Redundancy to self-employment - top tips
The spectre of redundancy is looming large over an increasing proportion of the workforce.
Many people are concerned about losing their jobs, while others are dealing with the new challenges of joblessness.
But, while redundancy is hardly ever welcome, it can be an opportunity. Rather than spend their time hunting for a position in an ever-decreasing pool of potential jobs, more and more people are choosing to strike out on their own. Recent surveys have shown significant increases in the number of self-employed people in the UK. If you have recently been made redundant, your options might seem unclear. Here are some top tips to consider if you are thinking about joining the ever-growing ranks of the self-employed.
Redundancy can come as a shock, and panic is often the first response. Of course, losing your job can be a particularly unpleasant experience, for both emotional and financial reasons.
But it is important to understand that redundancy doesn’t have to mean the end of your career. By choosing self-employment you have already made a decision to take matters into your own hands – and in this way you can turn redundancy into something positive.
Think about your skills
It may be that you already have a clear idea of what you want to do in business. Many people choose to build a business around the skills they learnt as an employee, but others prefer to branch out into something entirely new.
Make sure that you think carefully about the skills you already have, and the skills you might need to make your business idea work. You might consider going into partnership with others in order to ensure that you have all the necessary expertise.
Sort out your tax affairs
You will be required to register as self-employed as soon as possible – and you will need to register for Self Assessment by the 5 October following the end of the first tax year for which you need to complete a tax return.
As a self-employed person you must also pay Class 2 National Insurance Contributions (NICs). For the 2011-12 tax year these are charged at £2.50 a week. You can register for both NICs and Self Assessment through the HMRC website.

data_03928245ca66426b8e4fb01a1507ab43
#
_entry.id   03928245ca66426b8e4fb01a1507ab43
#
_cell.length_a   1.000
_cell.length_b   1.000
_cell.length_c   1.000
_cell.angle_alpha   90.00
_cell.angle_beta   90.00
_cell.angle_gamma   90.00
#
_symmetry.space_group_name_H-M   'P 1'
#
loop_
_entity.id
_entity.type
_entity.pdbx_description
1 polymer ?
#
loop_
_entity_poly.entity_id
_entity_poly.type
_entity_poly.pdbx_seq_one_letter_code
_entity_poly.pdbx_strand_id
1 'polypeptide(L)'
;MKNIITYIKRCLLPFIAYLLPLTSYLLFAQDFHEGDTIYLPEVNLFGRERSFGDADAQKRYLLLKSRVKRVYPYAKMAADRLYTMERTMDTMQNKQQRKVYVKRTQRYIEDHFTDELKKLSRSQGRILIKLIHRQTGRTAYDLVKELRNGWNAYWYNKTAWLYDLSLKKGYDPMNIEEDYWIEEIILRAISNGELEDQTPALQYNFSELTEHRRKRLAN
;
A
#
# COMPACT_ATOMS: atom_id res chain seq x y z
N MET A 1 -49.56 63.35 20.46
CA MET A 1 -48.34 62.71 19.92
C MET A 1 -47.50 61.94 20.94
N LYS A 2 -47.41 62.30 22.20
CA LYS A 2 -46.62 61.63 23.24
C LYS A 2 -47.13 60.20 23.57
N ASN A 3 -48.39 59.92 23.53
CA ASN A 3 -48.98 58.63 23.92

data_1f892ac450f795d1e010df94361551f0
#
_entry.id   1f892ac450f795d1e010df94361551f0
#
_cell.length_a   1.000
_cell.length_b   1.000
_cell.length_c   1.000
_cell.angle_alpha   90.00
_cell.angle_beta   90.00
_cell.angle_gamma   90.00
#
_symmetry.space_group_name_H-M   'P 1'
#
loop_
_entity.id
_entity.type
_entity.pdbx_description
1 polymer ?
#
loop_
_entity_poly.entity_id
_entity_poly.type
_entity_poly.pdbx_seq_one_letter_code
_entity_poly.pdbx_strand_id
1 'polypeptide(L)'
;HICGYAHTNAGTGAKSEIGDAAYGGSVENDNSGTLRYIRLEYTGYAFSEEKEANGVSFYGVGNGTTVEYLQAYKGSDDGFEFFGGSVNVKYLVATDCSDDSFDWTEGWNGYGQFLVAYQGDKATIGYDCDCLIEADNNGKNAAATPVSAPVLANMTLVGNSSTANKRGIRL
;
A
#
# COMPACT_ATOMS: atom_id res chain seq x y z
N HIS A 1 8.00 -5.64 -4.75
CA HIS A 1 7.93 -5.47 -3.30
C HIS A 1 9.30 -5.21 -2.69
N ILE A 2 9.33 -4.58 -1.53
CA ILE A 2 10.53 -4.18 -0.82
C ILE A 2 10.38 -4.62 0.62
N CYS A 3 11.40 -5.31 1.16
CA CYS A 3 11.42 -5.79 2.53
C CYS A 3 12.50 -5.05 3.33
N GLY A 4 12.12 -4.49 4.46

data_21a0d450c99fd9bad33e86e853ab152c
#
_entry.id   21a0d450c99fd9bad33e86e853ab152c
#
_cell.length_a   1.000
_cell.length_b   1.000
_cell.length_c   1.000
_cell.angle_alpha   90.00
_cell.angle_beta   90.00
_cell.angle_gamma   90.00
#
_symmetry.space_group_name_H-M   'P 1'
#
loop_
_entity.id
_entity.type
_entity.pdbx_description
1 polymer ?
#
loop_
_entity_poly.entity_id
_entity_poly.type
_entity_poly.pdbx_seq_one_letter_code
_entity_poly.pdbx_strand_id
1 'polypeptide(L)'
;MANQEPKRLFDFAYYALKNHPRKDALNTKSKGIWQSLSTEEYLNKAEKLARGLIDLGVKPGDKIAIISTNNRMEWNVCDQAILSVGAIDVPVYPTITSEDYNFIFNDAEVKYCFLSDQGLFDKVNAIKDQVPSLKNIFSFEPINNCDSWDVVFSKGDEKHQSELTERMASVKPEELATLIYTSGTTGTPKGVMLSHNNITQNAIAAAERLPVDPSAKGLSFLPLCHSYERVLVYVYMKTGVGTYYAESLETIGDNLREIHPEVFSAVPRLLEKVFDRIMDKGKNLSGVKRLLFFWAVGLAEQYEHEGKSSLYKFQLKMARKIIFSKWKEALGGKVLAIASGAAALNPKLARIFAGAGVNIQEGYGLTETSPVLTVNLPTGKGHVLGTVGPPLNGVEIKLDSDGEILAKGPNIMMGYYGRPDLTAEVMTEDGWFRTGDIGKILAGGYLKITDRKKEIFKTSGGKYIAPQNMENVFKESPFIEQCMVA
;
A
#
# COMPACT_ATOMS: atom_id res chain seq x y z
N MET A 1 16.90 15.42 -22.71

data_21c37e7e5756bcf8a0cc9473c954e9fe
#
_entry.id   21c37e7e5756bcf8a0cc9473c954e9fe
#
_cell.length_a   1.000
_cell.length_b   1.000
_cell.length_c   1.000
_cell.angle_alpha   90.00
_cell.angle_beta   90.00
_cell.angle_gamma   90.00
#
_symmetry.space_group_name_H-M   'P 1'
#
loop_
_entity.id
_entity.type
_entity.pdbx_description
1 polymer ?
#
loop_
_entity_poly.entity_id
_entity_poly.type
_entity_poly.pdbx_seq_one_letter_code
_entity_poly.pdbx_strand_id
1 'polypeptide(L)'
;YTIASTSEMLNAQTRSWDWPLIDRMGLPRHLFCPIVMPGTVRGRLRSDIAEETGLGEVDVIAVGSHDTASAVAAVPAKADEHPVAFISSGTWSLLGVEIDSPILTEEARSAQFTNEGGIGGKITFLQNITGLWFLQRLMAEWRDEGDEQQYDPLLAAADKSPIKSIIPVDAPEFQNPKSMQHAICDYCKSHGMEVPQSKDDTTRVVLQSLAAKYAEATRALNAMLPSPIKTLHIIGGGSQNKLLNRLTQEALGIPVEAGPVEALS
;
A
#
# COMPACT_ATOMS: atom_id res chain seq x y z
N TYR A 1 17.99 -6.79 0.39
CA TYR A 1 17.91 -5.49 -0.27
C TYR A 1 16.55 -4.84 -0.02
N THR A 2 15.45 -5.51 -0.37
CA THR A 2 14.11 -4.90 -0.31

Once your turnover reaches a certain threshold, you will be required to register for VAT. Some business owners choose to register before they reach this threshold. Read more about VAT registration.
You should also get into the habit of budgeting for tax as soon as possible. Make sure that you set aside enough cash each month to ensure that you can pay your tax bill when it comes due. Consider investing in bookkeeping software to make this process as simple as possible.
Insurance is a vital consideration for any business owner. Your insurance requirements will depend on the nature of your work, and on the nature of your clients. You are, however, likely to require professional indemnity insurance and public liability insurance. If you become an employer you will be legally obliged to take out employers’ liability insurance.
Find your clients or customers
Finding clients is one of the most significant challenges facing any self-employed person. If you are working in a similar field to that in which you worked as an employee, you might choose to use your existing contacts to help build up your client base. But if you are moving into a new field, finding your first clients can be tough.
Thankfully, technology has made the hunt for customers rather easier. The effective use of social media like Google+, Facebook, Twitter, and LinkedIn can be a significant help. There is also a range of free tools on offer to help you build a website.
There are, of course, many less technologically adventurous ways in which you can find customers. If yours is a bricks and mortar business you might choose, for example, to place adverts in local media, or run a physical launch event. Similarly, if you are running a retail business you might choose to kickstart things with some well-chosen promotions.
In the rush of setting up your business, it can be difficult to maintain a sense of perspective. There can be so much to do that you forget to look forward.
But planning is an important part of running a business. Make sure that you take some time to put together a comprehensive business plan, setting out your goals and strategies for the coming couple of years. This document will help to guide you through the process of expansion, and help to ensure that your business fulfils its potential.